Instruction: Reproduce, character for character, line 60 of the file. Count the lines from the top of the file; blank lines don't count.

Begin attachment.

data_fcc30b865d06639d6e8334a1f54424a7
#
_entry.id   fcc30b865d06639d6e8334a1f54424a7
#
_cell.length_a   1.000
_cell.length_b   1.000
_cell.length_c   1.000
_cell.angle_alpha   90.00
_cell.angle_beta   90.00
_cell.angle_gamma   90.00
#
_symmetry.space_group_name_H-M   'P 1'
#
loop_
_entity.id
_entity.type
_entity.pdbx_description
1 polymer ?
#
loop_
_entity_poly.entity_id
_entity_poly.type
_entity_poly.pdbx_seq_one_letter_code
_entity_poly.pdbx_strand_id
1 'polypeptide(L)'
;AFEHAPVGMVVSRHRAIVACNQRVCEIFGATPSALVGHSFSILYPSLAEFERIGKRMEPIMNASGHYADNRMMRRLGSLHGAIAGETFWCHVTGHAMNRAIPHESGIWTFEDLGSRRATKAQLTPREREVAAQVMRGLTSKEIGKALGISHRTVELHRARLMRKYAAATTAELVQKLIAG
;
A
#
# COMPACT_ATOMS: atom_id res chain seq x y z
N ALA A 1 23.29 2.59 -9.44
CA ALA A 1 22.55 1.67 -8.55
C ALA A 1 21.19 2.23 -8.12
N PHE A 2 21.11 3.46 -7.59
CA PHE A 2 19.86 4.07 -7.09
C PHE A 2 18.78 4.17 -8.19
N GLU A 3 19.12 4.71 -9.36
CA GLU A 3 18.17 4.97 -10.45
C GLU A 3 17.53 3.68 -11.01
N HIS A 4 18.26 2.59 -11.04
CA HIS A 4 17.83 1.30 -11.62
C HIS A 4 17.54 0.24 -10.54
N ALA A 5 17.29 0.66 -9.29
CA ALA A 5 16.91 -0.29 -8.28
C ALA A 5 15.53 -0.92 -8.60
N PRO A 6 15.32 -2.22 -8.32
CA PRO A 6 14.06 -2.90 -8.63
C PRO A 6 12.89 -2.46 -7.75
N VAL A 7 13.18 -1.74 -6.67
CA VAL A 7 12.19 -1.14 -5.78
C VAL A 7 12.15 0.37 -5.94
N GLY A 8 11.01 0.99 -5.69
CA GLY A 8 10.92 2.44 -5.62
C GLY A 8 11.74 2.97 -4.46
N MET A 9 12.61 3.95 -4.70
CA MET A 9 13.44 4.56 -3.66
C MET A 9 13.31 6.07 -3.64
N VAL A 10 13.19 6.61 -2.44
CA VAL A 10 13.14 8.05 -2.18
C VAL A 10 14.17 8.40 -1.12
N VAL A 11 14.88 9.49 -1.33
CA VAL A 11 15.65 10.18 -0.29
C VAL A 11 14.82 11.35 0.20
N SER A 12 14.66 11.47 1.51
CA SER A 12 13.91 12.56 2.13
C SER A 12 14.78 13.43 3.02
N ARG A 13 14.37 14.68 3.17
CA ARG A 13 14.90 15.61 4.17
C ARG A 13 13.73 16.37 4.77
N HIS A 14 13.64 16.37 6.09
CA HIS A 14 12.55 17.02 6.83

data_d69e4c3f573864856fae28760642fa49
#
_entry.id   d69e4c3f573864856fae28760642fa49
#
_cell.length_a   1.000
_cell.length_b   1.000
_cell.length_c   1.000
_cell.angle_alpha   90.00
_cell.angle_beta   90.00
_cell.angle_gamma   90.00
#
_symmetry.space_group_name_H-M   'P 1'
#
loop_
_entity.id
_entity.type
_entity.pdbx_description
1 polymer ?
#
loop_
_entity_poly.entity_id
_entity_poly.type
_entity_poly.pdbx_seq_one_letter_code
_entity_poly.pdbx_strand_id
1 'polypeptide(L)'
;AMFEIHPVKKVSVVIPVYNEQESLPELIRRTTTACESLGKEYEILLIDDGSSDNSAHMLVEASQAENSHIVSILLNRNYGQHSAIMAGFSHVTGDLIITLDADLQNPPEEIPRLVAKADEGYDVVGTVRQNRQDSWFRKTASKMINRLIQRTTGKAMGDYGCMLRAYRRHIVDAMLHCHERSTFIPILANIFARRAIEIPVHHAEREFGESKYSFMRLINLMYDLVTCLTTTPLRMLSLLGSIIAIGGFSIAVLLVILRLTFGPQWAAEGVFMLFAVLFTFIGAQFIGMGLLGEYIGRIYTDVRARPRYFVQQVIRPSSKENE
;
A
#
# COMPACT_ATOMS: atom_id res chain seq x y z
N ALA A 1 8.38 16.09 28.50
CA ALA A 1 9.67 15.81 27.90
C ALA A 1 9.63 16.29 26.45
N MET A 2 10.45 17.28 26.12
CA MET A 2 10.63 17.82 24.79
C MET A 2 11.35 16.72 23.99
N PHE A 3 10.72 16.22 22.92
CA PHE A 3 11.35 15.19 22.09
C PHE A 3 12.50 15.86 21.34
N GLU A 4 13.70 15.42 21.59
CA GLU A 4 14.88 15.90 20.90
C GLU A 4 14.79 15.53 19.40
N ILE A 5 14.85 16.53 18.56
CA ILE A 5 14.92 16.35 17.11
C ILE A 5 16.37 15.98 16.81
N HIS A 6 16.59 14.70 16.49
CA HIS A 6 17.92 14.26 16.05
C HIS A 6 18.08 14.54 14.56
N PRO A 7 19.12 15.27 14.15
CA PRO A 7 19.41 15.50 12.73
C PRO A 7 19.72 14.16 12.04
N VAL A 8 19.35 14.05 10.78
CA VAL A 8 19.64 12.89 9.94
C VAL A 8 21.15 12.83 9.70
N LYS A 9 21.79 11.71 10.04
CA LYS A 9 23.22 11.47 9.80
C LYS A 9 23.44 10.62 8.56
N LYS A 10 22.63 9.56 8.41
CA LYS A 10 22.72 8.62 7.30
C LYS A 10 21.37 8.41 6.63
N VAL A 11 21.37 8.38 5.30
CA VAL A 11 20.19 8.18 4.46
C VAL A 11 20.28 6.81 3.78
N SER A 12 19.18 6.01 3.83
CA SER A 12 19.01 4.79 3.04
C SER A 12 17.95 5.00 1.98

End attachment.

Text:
C VAL A 10 14.17 8.40 -1.12